Today’s column addresses questions about when delayed retirement credits are applied to retirement benefits, whether suvivor’s benefits from a foreign country will affect Social Security benefits and becoming eligible for Social Security benefits. Larry Kotlikoff is a Professor of Economics at Boston University and the founder and president of Economic Security Planning, Inc, which markets Maximize My Social Security and MaxiFi Planner.
See more Ask Larry answers here.
Have Social Security questions of your own you’d like answered? Ask Larry about Social Security here.
When Will My Delayed Filing Credits Increase My Social Security Retirement Benefit?
Hi Larry, I recently started taking Social Security retirement benefits after waiting 23 months past my FRA. From reading you, I concluded that 23 months of delay past FRA would come to an additional 15.33% in benefit amount (23 x 0.67%).
However in January I received only the first 13 months of increases (8.67%). When I the national called Social Security number, I was told the state office where I filed are the people I need to talk to. The state level people told me that I have to wait until 2020 taxes are filed before I will get the additional credits.
Am I getting the runaround? Any thoughts? Thanks, Martin
Hi Martin, If you file for benefits between full retirement age (FRA) and 70 and if you claim your benefits in any month other than January, you are initially only credited for the delayed retirement credits (DRCs) you earned through December of the year prior to the year you claim your benefits.
Any additional DRCs earned in the year you claim benefits aren’t credited until your benefit check for January of the following year.
For example, say Bob files for benefits in April 2021 when he reaches age 68. Bob would initially only be credited for the 21 DRCs he earned through December 2020. Bob’s additional three DRCs earned for January through March of 2021 couldn’t be credited until his benefit payment for January 2022.
Furthermore, the recomputations to include partial year DRCs are only done periodically on an automated basis, so Bob’s benefit rate in the example above might not actually be increased to reflect the additional three months of DRCs until sometime in 2023. Bob would, however, be paid any back pay due for months starting with January 2022.
I can’t tell from your description whether or not you claimed benefits in January 2021 or some month in 2020, so I don’t know if your rate has been calculated correctly. If you did claim benefits in a month in 2020, then your rate was probably calculated correctly since your initial rate would then only include the DRCs you earned though December 2019.
And if that’s the case, you likely won’t actually receive your additional DRCs for 2020 until Social Security runs its automated DRC recomputations process. My understanding is that those recomputations are only done once every two years, so you may be waiting a significant amount of time for your rate increase. Best, Larry
Can I Get A Widow’s Pension From Switzerland And Keep My Social Security Benefits?
Hi Larry, I am an American and was married to a Swiss man for seven years before he suddenly died in 2019 at 63. We were living in Switzerland at the time. I am seven years older than him. I was collecting my Social Security retirement benefits when he died. Since he died, I have moved back to America.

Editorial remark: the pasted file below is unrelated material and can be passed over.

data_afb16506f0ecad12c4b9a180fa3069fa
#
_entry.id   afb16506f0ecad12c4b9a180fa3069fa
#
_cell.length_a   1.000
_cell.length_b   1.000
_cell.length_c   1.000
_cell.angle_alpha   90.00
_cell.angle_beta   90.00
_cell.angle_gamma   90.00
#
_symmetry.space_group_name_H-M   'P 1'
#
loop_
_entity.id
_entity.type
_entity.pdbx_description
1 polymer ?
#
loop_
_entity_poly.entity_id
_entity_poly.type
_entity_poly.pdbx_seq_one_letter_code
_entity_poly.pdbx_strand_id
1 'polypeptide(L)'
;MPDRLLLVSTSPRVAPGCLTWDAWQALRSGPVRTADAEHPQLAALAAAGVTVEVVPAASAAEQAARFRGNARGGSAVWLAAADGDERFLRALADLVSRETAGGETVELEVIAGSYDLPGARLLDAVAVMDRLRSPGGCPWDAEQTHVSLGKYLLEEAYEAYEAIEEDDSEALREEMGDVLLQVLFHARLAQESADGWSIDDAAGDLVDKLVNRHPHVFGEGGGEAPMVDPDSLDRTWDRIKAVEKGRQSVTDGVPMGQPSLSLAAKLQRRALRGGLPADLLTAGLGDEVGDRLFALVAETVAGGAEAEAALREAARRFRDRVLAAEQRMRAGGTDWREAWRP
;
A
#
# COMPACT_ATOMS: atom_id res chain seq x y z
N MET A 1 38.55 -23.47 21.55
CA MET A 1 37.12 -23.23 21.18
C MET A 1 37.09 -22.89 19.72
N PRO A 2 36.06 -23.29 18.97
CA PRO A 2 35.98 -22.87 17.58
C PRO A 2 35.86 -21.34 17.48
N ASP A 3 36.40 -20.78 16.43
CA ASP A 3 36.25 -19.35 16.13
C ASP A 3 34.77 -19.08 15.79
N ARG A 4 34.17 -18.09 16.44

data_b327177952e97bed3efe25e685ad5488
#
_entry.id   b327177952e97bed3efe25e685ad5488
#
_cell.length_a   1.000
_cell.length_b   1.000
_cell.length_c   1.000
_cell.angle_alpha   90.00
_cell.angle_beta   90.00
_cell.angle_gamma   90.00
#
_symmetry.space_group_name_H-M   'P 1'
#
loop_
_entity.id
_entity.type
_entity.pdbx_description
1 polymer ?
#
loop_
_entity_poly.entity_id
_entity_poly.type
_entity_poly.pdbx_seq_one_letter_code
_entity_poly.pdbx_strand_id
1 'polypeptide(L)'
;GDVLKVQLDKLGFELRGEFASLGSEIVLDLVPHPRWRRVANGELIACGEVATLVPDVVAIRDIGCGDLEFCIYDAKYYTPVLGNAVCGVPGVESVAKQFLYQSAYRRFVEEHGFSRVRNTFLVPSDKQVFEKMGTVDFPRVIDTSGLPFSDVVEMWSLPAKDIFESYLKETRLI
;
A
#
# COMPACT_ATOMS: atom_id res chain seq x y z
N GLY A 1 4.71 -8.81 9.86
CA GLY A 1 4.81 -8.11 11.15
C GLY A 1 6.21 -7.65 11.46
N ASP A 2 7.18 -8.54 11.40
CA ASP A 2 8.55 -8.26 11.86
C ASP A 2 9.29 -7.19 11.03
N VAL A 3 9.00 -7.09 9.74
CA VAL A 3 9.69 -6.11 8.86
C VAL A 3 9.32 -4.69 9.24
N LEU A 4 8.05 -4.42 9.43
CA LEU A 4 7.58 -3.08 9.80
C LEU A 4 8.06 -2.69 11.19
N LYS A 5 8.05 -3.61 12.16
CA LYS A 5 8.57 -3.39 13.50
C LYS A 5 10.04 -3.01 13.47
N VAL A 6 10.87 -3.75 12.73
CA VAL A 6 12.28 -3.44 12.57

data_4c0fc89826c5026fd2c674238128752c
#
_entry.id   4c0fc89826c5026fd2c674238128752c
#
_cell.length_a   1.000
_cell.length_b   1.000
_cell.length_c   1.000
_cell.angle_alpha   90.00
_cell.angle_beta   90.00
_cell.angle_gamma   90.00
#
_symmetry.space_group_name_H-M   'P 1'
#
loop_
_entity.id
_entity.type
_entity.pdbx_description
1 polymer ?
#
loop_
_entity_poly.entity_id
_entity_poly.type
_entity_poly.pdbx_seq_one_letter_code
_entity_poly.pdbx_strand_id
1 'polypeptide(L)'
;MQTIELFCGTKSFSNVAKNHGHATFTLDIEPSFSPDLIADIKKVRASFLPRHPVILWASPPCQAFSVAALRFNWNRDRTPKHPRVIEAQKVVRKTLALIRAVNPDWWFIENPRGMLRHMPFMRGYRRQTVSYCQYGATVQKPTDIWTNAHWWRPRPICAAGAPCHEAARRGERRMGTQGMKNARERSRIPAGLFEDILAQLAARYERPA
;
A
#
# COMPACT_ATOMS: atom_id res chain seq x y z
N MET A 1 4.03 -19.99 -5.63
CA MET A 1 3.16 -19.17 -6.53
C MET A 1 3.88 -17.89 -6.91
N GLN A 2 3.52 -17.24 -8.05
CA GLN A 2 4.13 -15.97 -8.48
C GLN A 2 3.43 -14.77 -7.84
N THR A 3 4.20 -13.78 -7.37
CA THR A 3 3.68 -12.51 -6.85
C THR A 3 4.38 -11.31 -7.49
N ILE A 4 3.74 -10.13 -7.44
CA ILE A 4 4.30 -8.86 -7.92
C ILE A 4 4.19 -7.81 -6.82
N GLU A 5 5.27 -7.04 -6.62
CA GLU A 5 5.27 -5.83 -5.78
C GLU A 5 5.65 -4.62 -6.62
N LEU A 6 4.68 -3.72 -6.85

I want to know if I can get a widows pension from Switzerland and keep my Social Security benefits? And who can I turn to for information and assistance? I can’t get any information from the Swiss. They just ignore my inquiries. My Social Security benefits are so small that I have had to rely on friends for support. I am desperate and need help. Thanks, Amy
Hi Amy, Yes, at least potentially. I can’t tell you whether or not you would qualify for a widow’s pension from Switzerland, but if you can collect widow’s benefits from Switzerland it won’t have any adverse effect on your U.S. Social Security benefits.
The US Social Security program has a totalization agreement with Switzerland, which means that you should be able to file an application for benefits from Switzerland at a US Social Security office. I believe all US Social Security offices are still currently closed due to the pandemic, but you should be able to initiate the application process by calling Social Security at 800-772-1213. Best, Larry
If I Pay Into Social Security For 30 Years Will I Be Able To Receive Payments?
Hi Larry, I retired from the railroad and did contribute to Social Security as well via other part time work. I have contributed almost 23 years to Social Security and currently although retired from railroad with pension am still working and have Social Security deductions.
If I accumulate 30 years of payment into Social Security, will I then be entitled to receive payments? Thanks, Willard
Hi Willard, You wouldn’t need to pay into Social Security for 30 years to be able to qualify for benefits. As long as you have at least 40 quarters of coverage, or the equivalent of roughly 10 years of Social Security covered work, you can qualify for Social Security retirement benefits as early as age 62.
However, if you’re drawing Railroad Retirement (RR) benefits and you file for Social Security benefits, the Railroad Retirement Board (RRB) will offset your Tier 1 RR benefits dollar for dollar by the amount of your Social Security benefit.
So if you’re drawing RR benefits, it would likely only be advantageous to also apply for Social Security benefits if your Social Security benefit rate is higher than your Tier 1 RR benefit rate. Best, Larry